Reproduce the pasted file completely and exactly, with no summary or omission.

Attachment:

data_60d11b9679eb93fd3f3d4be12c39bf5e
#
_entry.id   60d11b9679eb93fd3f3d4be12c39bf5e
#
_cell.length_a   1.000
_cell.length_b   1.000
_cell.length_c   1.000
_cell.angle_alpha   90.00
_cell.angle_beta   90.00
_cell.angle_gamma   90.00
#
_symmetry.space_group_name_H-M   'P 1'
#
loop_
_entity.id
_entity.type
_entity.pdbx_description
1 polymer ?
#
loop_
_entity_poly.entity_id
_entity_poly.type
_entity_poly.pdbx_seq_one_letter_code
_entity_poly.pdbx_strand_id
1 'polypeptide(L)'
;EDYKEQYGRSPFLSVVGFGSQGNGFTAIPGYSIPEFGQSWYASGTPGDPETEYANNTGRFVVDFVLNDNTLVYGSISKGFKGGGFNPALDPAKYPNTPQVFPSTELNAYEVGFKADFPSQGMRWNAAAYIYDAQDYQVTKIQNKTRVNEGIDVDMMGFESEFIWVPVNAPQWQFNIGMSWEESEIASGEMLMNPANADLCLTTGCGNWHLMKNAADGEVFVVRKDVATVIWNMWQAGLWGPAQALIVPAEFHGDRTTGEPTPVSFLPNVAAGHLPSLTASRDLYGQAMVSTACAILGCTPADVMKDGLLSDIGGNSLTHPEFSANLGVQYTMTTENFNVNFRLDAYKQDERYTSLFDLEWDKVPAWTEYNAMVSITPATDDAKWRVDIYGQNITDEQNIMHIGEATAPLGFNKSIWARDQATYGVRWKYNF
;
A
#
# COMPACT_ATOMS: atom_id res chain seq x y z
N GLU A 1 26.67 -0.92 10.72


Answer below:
data_60d11b9679eb93fd3f3d4be12c39bf5e
#
_entry.id   60d11b9679eb93fd3f3d4be12c39bf5e
#
_cell.length_a   1.000
_cell.length_b   1.000
_cell.length_c   1.000
_cell.angle_alpha   90.00
_cell.angle_beta   90.00
_cell.angle_gamma   90.00
#
_symmetry.space_group_name_H-M   'P 1'
#
loop_
_entity.id
_entity.type
_entity.pdbx_description
1 polymer ?
#
loop_
_entity_poly.entity_id
_entity_poly.type
_entity_poly.pdbx_seq_one_letter_code
_entity_poly.pdbx_strand_id
1 'polypeptide(L)'
;EDYKEQYGRSPFLSVVGFGSQGNGFTAIPGYSIPEFGQSWYASGTPGDPETEYANNTGRFVVDFVLNDNTLVYGSISKGFKGGGFNPALDPAKYPNTPQVFPSTELNAYEVGFKADFPSQGMRWNAAAYIYDAQDYQVTKIQNKTRVNEGIDVDMMGFESEFIWVPVNAPQWQFNIGMSWEESEIASGEMLMNPANADLCLTTGCGNWHLMKNAADGEVFVVRKDVATVIWNMWQAGLWGPAQALIVPAEFHGDRTTGEPTPVSFLPNVAAGHLPSLTASRDLYGQAMVSTACAILGCTPADVMKDGLLSDIGGNSLTHPEFSANLGVQYTMTTENFNVNFRLDAYKQDERYTSLFDLEWDKVPAWTEYNAMVSITPATDDAKWRVDIYGQNITDEQNIMHIGEATAPLGFNKSIWARDQATYGVRWKYNF
;
A
#
# COMPACT_ATOMS: atom_id res chain seq x y z
N GLU A 1 26.67 -0.92 10.72